A lightning strike has killed more than 300 reindeer at a Norwegian National Park.

Since the strike on Friday, the Norwegian Environment Agency has released these very haunting images of the 323 dead animals, which included 70 calves.


Havard Kjøntvedt, Environment Directorate / the Norwegian Nature Inspectorate

The photographs show seemingly endless fallen reindeer carcasses that are scattered across a small area on the Hardanangervidda mountain plateau – the largest mountain plateau in northern Europe.

The national park is also the largest in Norway with wild reindeer populations, making this event even more devastating. The national park spans over 8,000 kilometers (3,088 square miles) and is home to an astonishing 10,000-11,000 wild reindeer. It is expected that thousands of reindeer migrate across the barren Hardanangervidda plateau as the seasons change.

While the specifics of this natural disaster is unknown at this time, it is likely that the reindeer were huddled closely together when the sever thunderstorm rolled in.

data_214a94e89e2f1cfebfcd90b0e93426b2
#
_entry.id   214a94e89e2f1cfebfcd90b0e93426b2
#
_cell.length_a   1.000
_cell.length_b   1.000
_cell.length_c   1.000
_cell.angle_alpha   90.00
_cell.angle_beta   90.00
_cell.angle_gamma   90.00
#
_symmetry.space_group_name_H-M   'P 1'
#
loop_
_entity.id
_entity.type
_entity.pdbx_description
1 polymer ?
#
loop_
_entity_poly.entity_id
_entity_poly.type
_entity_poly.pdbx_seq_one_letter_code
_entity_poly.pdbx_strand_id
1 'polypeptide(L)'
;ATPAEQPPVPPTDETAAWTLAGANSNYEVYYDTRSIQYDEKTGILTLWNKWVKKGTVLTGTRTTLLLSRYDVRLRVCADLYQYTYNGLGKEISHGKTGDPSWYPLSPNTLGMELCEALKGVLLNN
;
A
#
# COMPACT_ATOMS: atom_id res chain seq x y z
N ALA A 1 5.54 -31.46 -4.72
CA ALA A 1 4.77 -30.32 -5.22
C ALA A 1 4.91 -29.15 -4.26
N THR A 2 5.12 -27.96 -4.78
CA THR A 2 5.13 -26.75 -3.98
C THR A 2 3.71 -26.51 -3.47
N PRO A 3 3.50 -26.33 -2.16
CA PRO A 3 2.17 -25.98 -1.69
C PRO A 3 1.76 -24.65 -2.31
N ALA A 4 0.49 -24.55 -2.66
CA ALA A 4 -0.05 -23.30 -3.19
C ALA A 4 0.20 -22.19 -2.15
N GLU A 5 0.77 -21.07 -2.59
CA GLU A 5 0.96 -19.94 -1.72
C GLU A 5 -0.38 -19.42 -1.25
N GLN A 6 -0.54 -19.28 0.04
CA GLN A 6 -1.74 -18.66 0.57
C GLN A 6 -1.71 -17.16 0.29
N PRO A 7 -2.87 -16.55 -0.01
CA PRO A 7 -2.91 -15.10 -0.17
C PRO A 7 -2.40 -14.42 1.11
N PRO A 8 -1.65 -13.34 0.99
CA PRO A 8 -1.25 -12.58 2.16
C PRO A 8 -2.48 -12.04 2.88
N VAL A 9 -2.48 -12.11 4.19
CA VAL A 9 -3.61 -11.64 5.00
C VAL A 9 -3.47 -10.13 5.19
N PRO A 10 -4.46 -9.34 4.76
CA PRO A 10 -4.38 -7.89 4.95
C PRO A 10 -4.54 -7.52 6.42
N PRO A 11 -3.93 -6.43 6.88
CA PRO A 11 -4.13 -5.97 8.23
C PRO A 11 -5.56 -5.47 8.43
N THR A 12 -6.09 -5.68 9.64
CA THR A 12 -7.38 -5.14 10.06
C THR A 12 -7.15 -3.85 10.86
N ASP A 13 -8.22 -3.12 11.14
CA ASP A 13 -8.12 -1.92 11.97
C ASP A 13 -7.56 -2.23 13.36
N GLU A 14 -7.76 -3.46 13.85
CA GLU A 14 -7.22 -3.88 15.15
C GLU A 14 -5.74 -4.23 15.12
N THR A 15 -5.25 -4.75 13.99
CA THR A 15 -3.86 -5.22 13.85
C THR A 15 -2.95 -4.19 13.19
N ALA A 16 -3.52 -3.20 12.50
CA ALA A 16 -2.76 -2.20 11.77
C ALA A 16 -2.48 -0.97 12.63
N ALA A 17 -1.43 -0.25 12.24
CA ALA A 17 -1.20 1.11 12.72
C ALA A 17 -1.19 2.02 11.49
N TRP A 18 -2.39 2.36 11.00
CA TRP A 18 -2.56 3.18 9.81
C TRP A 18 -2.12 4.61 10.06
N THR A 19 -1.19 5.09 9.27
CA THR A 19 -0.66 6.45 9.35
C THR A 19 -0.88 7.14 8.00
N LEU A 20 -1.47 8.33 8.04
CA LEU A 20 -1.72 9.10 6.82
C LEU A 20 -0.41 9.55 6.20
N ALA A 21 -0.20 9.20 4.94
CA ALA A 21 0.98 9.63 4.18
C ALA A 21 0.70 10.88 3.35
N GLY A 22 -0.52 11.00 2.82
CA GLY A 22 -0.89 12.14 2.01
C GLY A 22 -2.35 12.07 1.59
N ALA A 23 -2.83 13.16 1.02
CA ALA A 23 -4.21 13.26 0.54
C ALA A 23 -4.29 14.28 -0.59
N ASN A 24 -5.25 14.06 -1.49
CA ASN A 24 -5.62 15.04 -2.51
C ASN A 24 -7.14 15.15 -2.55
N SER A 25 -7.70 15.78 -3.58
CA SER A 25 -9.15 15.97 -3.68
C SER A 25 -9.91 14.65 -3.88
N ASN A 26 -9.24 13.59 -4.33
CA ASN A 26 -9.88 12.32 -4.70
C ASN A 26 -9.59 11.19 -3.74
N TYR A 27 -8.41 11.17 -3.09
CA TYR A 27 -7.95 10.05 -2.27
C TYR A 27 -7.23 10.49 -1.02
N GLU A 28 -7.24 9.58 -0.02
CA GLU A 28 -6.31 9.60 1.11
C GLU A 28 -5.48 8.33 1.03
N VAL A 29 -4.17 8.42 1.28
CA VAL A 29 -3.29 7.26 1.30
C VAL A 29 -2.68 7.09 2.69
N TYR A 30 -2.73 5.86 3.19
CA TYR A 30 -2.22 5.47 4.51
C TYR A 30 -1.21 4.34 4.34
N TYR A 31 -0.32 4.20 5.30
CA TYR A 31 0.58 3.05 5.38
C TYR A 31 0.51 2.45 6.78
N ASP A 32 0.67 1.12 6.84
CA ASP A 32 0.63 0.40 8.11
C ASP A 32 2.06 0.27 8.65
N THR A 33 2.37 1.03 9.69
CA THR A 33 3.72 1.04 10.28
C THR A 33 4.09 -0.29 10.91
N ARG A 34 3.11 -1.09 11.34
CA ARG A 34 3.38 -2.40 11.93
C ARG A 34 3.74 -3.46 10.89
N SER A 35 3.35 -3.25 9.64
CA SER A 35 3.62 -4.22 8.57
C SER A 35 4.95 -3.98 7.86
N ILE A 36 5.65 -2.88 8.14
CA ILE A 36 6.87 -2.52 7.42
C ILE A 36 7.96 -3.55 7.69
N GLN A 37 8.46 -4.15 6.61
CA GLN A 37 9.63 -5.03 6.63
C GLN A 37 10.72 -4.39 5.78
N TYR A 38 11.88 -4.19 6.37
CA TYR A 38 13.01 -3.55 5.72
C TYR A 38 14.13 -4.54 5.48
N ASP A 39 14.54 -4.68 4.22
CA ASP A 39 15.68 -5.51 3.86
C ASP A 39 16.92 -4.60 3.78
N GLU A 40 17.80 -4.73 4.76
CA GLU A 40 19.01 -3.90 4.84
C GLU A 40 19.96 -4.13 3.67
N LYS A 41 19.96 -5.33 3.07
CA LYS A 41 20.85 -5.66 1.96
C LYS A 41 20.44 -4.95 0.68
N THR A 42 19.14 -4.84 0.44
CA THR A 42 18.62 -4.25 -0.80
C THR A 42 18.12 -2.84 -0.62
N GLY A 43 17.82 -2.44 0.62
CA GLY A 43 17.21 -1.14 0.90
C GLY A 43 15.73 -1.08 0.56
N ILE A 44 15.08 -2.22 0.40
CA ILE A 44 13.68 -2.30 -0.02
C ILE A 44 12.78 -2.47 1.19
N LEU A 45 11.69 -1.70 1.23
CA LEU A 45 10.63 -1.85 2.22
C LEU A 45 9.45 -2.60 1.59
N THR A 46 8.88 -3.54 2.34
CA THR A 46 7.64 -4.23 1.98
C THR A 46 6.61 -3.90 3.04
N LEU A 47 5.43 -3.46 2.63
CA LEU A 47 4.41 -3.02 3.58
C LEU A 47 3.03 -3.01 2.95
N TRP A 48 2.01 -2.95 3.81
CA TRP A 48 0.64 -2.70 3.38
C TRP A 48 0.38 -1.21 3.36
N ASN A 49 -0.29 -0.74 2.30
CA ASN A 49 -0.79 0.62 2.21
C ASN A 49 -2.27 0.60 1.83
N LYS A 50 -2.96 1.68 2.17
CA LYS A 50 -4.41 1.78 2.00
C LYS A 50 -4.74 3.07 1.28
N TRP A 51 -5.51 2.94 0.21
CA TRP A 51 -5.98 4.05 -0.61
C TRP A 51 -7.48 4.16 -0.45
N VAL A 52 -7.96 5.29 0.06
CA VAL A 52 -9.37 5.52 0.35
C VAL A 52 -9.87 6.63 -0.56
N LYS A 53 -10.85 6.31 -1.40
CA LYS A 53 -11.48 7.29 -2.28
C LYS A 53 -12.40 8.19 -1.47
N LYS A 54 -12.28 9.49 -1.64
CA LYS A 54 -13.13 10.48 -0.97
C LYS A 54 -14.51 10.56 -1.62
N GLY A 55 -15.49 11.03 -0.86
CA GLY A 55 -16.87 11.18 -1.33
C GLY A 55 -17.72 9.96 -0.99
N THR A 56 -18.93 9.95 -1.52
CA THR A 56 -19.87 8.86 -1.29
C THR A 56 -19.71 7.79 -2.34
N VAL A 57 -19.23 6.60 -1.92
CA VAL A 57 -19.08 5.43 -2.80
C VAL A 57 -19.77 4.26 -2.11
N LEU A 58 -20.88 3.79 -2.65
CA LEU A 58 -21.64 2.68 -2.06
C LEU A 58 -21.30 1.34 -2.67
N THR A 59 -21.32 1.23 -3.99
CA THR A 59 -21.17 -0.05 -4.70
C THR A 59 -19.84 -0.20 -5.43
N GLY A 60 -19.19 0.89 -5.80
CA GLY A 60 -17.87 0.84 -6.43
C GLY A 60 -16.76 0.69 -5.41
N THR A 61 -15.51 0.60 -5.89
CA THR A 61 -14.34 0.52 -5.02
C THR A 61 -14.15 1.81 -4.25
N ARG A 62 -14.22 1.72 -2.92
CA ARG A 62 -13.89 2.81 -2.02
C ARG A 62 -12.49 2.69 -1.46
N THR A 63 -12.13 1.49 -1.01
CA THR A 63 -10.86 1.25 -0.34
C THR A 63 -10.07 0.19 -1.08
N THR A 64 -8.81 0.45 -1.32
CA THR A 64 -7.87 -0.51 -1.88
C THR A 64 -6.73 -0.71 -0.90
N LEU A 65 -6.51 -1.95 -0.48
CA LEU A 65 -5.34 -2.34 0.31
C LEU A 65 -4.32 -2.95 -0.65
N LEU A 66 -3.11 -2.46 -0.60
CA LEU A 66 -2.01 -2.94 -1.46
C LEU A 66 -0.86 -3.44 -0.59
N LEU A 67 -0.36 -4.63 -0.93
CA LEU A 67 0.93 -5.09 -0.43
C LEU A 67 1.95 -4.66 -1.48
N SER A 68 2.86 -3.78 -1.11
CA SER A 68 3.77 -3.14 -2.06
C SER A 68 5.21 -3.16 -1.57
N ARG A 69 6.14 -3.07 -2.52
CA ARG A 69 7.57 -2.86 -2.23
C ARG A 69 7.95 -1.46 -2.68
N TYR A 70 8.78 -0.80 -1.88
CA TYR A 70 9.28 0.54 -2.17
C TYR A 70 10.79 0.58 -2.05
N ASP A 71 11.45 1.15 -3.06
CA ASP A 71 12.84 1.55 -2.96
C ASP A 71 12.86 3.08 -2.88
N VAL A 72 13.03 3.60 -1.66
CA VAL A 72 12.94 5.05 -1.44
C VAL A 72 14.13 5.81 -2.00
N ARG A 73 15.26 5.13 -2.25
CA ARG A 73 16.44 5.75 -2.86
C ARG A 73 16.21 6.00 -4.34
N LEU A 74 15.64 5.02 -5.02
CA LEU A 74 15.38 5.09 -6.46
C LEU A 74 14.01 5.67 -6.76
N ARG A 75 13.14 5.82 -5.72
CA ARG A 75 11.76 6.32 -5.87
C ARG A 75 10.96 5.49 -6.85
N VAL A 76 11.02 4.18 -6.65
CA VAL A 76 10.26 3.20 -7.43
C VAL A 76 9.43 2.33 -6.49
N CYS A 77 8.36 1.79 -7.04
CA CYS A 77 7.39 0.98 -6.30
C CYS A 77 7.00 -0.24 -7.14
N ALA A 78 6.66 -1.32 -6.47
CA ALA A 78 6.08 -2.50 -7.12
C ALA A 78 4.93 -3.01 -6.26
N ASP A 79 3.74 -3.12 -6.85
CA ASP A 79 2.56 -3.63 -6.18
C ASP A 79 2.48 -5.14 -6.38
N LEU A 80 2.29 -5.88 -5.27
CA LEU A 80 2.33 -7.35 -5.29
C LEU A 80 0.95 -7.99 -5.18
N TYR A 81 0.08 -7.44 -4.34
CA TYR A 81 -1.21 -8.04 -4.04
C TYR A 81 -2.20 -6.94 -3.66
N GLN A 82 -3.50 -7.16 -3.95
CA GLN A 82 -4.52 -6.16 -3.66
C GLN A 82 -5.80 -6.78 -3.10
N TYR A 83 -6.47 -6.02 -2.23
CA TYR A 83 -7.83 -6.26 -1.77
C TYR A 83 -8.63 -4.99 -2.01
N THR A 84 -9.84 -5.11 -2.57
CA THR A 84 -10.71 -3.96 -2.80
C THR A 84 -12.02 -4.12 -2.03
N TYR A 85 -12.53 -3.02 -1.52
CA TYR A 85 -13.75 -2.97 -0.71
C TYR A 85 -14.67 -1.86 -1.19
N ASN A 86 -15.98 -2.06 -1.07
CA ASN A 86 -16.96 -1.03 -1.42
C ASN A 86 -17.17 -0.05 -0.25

Agency spokesman Kjartan Knutsen told the Associated Press it’s not uncommon for reindeer or other wildlife to be killed by lightning strikes, “but we have not heard about such numbers before.”

He said that reindeer tend to stay very close to each other in bad weather – perhaps thinking that this might keep them safe – which could explain why so many reindeer were heartbreakingly killed in one incident.


Havard Kjøntvedt, Environment Directorate / the Norwegian Nature Inspectorate

Sadly, this wasn’t the first instance that lightning had caused animal herds to die in large quantities. In 1990, a thunderstorm killed 30 cattle on a farm in Orange County, Virginia – leaving their carcasses scattered in a field.

Another lightning strike killed 68 cows at a dairy farm outside of Dorrigo, Australia in 2005, and lightning struck a paddock’s wire fence in Montevideo, Uruguay which killed 52 cattle grazing inside in 2008.

Steve Goodman, a scientist with the National Oceanographic and Atmospheric Administration’s Satellite Service said “I’ve heard of groups of cow [getting killed] when it strikes the ground”.

“The lightning can spread for hundreds and hundreds of meters, for sure.”

It should also be noted that Norway is not particularly prone to sever lightning. In fact, satellite data from NASA’s Global Hydrology Research Center show that in an average year, southern Norway sees fewer than one lightning strike per square kilometer.